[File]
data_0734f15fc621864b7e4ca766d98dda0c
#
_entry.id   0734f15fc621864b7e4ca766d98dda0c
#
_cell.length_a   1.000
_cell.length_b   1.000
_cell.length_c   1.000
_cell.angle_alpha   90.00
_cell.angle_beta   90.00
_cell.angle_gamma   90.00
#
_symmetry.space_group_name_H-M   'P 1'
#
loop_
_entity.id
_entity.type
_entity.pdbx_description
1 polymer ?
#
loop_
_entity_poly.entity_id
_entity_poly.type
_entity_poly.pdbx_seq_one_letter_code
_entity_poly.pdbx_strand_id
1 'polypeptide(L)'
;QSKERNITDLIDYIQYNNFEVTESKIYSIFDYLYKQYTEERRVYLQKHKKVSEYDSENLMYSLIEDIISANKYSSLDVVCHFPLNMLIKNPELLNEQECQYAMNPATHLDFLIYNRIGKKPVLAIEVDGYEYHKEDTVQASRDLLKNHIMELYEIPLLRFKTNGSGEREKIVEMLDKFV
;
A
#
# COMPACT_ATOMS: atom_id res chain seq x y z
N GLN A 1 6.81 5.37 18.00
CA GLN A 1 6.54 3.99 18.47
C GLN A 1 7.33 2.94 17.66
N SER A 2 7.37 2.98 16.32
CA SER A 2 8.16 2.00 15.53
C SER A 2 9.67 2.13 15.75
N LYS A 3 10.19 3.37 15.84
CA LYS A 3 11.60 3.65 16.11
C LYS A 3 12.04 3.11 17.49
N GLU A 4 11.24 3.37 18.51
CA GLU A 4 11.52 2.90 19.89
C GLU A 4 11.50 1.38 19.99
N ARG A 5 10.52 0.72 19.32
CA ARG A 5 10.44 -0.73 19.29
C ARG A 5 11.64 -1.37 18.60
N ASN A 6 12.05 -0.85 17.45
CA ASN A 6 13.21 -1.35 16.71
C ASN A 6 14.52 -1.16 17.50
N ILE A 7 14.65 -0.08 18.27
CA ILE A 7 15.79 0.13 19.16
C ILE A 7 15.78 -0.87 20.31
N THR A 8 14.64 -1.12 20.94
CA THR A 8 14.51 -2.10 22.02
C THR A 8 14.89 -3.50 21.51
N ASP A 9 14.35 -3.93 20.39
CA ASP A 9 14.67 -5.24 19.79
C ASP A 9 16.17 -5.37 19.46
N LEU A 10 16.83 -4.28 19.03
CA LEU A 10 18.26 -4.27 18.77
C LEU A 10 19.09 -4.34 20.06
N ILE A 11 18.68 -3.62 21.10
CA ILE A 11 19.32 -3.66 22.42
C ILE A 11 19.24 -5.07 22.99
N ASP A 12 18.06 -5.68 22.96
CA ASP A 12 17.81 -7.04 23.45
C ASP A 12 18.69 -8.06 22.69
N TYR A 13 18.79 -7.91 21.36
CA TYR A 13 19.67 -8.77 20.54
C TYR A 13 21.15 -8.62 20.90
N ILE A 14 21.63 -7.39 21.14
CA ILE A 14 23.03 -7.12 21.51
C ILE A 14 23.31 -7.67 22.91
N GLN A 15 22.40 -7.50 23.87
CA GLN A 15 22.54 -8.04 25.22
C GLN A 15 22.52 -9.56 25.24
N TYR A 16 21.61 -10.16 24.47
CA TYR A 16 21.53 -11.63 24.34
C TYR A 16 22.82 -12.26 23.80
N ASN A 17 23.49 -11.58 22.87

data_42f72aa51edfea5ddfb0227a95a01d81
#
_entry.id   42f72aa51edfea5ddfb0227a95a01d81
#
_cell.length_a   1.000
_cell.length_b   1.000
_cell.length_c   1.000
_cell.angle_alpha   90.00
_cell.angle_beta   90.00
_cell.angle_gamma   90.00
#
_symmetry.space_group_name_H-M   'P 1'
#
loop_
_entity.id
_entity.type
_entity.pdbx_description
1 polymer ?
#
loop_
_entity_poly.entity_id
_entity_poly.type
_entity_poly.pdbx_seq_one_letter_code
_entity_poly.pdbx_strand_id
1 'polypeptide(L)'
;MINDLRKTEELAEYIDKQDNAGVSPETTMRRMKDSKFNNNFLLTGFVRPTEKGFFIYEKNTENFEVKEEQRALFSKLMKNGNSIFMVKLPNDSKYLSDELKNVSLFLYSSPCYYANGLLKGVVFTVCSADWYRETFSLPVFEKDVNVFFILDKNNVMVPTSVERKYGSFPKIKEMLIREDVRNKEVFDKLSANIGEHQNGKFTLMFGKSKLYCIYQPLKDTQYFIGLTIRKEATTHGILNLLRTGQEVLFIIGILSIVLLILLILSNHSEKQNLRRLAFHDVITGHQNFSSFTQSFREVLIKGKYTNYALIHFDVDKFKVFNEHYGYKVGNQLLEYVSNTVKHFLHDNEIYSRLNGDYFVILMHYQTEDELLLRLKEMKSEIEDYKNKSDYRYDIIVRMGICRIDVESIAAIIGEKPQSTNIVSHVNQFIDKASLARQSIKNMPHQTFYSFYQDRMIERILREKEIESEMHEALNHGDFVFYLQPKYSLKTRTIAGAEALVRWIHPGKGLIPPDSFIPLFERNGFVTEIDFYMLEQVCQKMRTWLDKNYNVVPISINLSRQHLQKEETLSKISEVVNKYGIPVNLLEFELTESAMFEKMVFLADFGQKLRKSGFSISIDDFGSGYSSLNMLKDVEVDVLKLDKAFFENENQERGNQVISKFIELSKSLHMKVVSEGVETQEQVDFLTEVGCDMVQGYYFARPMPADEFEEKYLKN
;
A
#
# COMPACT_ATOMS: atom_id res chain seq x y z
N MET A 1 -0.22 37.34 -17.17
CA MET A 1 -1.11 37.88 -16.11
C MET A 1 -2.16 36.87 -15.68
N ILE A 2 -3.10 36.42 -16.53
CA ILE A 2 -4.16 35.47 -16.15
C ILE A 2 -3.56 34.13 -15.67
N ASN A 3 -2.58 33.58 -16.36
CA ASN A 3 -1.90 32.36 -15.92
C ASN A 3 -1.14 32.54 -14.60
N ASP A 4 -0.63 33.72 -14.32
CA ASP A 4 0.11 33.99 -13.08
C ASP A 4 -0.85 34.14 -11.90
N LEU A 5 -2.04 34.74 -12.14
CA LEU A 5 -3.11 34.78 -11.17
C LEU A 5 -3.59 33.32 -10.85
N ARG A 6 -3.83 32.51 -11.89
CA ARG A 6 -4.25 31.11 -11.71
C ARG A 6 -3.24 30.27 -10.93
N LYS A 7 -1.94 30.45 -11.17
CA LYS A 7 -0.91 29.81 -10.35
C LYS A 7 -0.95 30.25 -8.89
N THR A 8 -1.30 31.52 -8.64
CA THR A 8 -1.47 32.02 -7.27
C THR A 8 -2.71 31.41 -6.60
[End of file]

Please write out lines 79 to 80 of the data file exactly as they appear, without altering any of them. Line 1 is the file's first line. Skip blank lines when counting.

N ASN A 17 23.49 -11.58 22.87

data_42f72aa51edfea5ddfb0227a95a01d81